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Game Commission Traps 260-Pound Bear Dumpster Diving In Lower Hill District

PITTSBURGH (KDKA) - A 260-pound black bear was safely trapped in the Lower Hill District, just outside of downtown Pittsburgh.

The male bear was a bit lost and in the area for several weeks, but he had it made with dumpsters and a great view of the city.

The first sighting reported to the Pennsylvania Game Commission was near the zoo on Dec. 6. It was then determined the bear started dumpster diving at the Energy Innovation Center in the Lower Hill District on Dec. 7.

"We were having a problem with garbage around the dumpster, it spread out and we were investigating it and saw some shadows that looked suspiciously like a bear," said Steve Guenther, operating engineer at the Energy Innovation Center.

Guenther spotted the big guy on the Energy Innovation Center's surveillance footage several times in December.

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"If I didn't know any better, I'd say it was a bear and started looking through the footage and that son of gun, it is a bear," he said. "Definitely not something you expect to see around the city."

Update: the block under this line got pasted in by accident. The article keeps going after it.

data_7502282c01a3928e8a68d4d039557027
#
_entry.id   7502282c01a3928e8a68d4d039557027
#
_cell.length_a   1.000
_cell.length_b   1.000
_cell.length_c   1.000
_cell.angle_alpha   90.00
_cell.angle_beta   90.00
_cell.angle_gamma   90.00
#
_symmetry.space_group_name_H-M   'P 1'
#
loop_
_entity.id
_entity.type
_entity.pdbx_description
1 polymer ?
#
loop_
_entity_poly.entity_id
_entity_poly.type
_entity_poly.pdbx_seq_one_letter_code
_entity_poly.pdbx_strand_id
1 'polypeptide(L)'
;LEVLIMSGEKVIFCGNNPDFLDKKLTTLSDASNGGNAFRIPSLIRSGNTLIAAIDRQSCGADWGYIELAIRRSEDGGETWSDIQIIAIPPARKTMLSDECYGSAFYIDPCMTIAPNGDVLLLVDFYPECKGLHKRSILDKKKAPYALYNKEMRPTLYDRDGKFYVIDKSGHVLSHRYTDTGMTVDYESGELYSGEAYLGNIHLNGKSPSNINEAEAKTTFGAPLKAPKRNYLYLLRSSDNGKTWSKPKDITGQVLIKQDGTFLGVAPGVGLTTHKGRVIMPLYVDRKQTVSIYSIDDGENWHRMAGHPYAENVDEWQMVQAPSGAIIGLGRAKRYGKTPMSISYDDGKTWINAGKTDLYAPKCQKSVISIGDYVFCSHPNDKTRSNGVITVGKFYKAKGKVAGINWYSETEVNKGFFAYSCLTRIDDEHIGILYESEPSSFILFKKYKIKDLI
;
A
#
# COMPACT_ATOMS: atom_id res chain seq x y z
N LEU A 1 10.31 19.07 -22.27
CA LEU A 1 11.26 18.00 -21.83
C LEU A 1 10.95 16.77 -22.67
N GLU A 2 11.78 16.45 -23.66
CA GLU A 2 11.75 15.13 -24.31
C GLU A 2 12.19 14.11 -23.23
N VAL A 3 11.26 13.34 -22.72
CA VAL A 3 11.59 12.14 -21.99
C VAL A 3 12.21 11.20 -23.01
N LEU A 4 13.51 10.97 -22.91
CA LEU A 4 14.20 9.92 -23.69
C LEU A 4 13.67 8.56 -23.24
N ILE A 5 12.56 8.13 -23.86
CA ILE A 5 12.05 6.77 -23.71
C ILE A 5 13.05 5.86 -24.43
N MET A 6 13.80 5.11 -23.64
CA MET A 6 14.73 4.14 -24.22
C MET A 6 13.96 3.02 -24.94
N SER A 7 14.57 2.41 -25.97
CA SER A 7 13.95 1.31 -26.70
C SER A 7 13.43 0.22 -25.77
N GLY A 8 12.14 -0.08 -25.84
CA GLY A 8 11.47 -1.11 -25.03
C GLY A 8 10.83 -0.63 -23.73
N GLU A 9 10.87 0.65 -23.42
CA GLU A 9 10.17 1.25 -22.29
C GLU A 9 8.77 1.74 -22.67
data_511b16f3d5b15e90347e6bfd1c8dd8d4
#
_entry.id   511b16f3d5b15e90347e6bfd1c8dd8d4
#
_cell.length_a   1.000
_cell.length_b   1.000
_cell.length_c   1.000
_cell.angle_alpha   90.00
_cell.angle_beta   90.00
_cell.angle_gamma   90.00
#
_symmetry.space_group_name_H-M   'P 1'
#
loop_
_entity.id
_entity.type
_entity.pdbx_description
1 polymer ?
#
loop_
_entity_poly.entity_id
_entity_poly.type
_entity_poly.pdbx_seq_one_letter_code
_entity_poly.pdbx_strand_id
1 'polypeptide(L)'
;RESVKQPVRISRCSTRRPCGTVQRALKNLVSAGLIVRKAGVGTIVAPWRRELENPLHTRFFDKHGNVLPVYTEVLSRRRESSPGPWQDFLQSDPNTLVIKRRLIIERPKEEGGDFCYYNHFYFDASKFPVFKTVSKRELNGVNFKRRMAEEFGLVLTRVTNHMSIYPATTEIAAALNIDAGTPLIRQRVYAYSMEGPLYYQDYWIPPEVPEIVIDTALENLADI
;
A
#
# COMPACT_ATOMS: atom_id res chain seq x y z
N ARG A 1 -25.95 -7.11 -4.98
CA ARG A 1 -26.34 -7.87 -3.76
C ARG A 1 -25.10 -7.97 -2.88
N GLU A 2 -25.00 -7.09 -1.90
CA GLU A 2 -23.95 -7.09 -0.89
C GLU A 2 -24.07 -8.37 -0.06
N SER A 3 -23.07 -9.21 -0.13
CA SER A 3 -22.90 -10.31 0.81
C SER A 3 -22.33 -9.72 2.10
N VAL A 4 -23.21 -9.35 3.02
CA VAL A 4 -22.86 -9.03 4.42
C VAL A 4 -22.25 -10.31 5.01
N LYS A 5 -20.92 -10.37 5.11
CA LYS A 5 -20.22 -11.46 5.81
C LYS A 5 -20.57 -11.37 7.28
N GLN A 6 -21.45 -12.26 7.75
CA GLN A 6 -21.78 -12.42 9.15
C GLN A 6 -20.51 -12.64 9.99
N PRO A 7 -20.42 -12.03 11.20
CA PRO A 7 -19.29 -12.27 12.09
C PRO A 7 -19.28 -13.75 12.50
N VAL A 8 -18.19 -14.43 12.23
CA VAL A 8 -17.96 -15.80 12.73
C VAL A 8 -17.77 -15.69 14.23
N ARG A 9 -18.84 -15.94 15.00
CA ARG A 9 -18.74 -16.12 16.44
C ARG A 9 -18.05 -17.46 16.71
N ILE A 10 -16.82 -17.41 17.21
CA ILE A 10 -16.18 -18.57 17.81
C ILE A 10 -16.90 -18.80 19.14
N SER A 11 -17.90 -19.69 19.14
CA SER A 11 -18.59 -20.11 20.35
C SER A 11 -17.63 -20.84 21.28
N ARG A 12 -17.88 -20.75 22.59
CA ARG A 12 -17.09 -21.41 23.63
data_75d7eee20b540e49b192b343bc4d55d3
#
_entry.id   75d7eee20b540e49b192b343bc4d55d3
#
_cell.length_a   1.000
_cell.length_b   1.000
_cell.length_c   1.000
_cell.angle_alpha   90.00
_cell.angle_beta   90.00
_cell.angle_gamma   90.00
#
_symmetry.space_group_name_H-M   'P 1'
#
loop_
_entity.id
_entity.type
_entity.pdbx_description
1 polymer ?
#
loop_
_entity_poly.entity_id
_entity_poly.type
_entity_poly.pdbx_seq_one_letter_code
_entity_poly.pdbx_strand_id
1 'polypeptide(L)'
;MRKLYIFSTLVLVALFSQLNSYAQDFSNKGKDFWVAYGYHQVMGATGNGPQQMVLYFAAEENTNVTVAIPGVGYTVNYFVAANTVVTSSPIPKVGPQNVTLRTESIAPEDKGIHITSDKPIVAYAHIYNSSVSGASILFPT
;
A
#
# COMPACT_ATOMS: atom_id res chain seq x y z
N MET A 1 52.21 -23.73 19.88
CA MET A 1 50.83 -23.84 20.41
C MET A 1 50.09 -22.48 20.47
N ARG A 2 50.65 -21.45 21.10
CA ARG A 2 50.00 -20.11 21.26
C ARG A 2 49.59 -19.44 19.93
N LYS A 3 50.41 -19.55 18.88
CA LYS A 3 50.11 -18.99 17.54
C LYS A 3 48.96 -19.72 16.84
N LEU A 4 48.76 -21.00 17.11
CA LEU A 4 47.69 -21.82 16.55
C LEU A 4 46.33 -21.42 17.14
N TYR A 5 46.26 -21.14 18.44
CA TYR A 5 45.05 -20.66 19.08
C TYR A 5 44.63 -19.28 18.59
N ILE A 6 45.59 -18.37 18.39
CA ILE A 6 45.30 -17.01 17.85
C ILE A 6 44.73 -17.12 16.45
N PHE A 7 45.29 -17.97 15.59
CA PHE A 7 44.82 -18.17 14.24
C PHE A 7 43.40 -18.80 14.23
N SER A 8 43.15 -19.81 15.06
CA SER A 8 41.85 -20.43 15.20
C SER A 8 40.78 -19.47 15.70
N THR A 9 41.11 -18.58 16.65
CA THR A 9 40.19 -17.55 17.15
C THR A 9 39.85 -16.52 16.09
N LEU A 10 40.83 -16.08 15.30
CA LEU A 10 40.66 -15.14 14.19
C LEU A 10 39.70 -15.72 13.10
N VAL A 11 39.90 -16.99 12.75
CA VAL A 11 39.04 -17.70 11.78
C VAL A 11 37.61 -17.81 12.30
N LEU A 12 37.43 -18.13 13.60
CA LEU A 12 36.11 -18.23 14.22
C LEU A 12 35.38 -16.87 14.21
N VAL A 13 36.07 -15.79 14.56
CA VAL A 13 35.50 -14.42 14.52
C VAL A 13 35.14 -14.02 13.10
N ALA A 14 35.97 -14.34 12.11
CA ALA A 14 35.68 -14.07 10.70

The bear would leave a big mess around the dumpster and Guenther blamed the kitchen staff at first and a kitchen employee said they all started blaming each other until the big ferocious culprit was caught red-handed.

"You can see it's just kind of looking around, kind of lost, scoping the place out and migrated down toward the dumpster where we have a lot of kitchen food," he said.

The bear would also scurry over to the Boy Scouts of America's parking lot next door to raid their dumpster. The bear left some evidence behind; his paw prints can still be seen all on the side of the dumpster.

Pennsylvania Game Commission Warden Douglas Bergman said it is out of the ordinary to set up a bear trap with the Steel Building in the background.

He set a trap near the Energy Innovation Center's dumpster on Saturday, using donuts and beef to try to entice him. The city bear took his time and finally went in the trap sometime between Tuesday night and Wednesday morning.

"When I came in this morning, I noticed the trap door was closed and I checked and he was in there and he was laying quietly, just hanging out, waiting for his trip to be taken somewhere safe," said Guenther.

Game Commission sedated the bear and tagged him before they set him in a safe, wooded area in Somerset County.

Game Warden Bergman said the bear stuck around in the Lower Hill District because he found a food source. He said the last time he helped a bear close to the city was two years ago in Highland Park.

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